In a stunning development from Tuesday's election, George W. Bush did not lose much support from gay Americans--despite his hard right turn during this election year, his vocal support for the antigay Federal Marriage Amendment, and Republicans' successful passage of anti-gay marriage ballot amendments in 11 states.
The president received between 21% and 23% of the GLBT vote, about same percentage he received in the 2000 election, according to data from CNN and The Washington Post. Challenger John Kerry received a slightly higher percentage of votes from gay Americans than Al Gore did four years ago, according to the numbers--77% versus the 70% that were cast for Gore in 2000. As in the previous race, about 4% of voters identified as GLBT. Kerry picked up more votes from those who voted for independent Ralph Nader in 2000.
"I think that the difference for many gay voters was the war on terrorism," said Patrick Guerriero, executive director of the gay political group Log Cabin Republicans. "They went to the ballot box and voted on broader issues." Guerriero said that a year and a half ago--before the Federal Marriage Amendment became a cultural lightning rod--he estimated that upwards of 40% of gay voters would have picked Bush.
The strongest support of the president from GLBT voters came from those living in the South and the rural Midwest. For example, in the Northeast, only about 8% of gay and lesbian voters picked Bush, while that figure soared to about 30% in the South.
For many gay rights groups, the data are proof that Bush senior political adviser Karl Rove's plan to energize antigay Christian voters with the president's vocal opposition to same-sex marriage worked. Republican strategists had long estimated that 4 million evangelical Christians did not vote in 2000. Perhaps coincidentally, the president's margin of victory in the popular vote was approximately 4 million votes.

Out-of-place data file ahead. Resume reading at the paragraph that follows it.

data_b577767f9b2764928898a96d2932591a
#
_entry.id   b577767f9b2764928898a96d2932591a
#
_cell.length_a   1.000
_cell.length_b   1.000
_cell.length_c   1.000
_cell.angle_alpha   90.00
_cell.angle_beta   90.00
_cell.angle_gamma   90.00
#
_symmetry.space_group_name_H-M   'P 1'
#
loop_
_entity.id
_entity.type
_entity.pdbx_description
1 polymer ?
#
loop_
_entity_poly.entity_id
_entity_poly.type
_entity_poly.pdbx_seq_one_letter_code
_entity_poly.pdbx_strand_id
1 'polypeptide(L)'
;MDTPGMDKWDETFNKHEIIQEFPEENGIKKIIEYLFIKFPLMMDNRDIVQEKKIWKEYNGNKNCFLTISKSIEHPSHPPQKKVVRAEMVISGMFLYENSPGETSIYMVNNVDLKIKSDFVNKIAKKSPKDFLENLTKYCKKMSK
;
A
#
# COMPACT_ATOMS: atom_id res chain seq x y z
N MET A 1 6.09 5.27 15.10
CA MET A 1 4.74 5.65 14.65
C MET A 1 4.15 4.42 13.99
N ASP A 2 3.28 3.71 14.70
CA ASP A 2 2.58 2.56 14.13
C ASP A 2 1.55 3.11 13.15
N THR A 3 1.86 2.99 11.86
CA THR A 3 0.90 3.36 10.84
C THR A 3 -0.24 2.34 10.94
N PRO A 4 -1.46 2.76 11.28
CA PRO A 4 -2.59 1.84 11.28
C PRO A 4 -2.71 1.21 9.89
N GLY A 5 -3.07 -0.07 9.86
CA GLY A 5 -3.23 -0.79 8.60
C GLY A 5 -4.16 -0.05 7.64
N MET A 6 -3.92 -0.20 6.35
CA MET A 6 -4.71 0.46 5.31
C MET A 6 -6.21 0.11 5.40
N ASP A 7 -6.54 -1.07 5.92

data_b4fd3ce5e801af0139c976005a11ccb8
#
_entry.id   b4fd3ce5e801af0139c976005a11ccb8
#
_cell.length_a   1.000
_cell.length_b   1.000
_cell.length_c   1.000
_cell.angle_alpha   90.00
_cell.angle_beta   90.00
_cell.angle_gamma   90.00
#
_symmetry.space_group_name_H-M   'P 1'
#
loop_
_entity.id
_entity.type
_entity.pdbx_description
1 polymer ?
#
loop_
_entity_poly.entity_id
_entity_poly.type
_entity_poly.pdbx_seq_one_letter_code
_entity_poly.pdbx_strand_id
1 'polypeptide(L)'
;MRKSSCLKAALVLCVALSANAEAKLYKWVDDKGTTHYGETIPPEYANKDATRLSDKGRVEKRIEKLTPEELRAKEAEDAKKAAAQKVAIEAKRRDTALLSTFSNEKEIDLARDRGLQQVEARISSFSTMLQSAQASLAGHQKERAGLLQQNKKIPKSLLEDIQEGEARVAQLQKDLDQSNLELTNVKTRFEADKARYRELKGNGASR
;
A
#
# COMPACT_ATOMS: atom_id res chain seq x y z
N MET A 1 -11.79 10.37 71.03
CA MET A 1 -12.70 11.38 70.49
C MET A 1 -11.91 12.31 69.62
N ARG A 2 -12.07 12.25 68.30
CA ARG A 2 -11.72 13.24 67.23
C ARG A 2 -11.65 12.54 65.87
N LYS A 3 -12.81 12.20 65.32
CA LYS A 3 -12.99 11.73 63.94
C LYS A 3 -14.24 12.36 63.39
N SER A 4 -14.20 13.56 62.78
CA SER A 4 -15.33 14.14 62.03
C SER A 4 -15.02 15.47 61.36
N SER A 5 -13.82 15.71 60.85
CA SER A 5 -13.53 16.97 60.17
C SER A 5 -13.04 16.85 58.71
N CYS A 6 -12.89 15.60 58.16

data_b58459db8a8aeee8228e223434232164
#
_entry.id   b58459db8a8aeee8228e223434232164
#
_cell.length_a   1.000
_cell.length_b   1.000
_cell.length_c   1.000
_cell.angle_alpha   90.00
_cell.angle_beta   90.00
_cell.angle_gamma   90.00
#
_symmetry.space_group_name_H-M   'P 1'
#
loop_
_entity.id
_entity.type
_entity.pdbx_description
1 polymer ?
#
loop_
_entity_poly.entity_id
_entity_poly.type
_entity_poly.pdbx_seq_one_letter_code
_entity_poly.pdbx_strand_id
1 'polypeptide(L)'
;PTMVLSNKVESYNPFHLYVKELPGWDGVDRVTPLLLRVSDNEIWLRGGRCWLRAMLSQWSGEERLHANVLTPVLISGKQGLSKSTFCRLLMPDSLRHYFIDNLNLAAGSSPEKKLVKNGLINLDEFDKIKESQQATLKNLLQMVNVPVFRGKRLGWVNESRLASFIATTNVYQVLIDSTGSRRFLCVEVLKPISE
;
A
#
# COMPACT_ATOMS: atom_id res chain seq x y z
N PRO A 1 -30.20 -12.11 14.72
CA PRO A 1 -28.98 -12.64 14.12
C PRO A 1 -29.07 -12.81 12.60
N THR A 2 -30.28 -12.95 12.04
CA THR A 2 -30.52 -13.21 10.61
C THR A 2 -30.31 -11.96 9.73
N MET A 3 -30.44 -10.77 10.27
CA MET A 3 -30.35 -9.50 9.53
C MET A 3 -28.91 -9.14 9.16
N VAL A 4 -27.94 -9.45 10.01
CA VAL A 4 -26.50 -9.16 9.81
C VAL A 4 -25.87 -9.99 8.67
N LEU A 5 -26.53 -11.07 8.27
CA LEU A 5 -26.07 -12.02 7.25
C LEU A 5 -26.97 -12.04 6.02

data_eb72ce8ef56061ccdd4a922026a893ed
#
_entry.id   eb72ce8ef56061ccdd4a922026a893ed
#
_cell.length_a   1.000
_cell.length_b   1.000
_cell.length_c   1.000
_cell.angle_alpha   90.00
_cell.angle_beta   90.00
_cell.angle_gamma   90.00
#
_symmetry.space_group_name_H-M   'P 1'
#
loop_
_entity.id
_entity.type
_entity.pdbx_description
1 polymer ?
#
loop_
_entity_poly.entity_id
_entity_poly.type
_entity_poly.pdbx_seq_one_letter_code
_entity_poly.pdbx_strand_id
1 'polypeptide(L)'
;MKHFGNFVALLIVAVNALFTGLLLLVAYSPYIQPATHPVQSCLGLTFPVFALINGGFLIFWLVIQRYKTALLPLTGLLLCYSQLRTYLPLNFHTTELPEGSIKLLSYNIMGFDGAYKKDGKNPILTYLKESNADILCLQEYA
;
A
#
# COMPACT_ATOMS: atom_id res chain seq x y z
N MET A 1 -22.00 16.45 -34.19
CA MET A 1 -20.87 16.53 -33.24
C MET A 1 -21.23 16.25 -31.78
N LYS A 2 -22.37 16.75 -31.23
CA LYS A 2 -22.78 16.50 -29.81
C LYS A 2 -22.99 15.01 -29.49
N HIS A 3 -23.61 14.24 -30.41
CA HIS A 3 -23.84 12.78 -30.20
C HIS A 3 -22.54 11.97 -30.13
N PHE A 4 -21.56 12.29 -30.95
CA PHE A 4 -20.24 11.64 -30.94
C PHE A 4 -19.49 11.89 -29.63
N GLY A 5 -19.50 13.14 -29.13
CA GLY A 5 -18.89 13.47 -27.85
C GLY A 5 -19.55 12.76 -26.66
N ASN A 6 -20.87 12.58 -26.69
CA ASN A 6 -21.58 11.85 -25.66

On the other side of the aisle, gay and lesbian Kerry voters failed to energize their families and friends or to convince young people to support their cause. Indeed, the Kerry camp clearly failed to win over any significant number of gay and lesbian voters who had previously supported Bush.
For the overall electorate, same-sex marriage was evidently a defining issue. Moral values--heavily emphasized by the president--edged out terrorism and the economy as the top issue in many areas of the country. Three fourths of white voters who described themselves as born-again Christians or evangelicals supported Bush. Those white evangelicals--a crucial voting bloc for the president--represented about a fifth of all voters. Their top issue was moral values.
Kerry was the overwhelming favorite of black voters and had a big lead among Hispanics, though Bush improved his performance with that key group. Kerry had the lead among women, another core group of Democratic supporters.
Young voters supported Kerry over Bush by about 10 percentage points, but the expected surge in their participation this year was not evident. Just under 10% of voters were between ages 18 and 24, about the same share of the electorate as in 2000. But four years ago they were evenly split between Bush and Gore.
Besides in-person interviews Tuesday, this survey, conducted by the Associated Press, included 500 absentee or early voters interviewed by telephone during the past week. The margin of sampling error for the entire group was plus or minus one percentage point.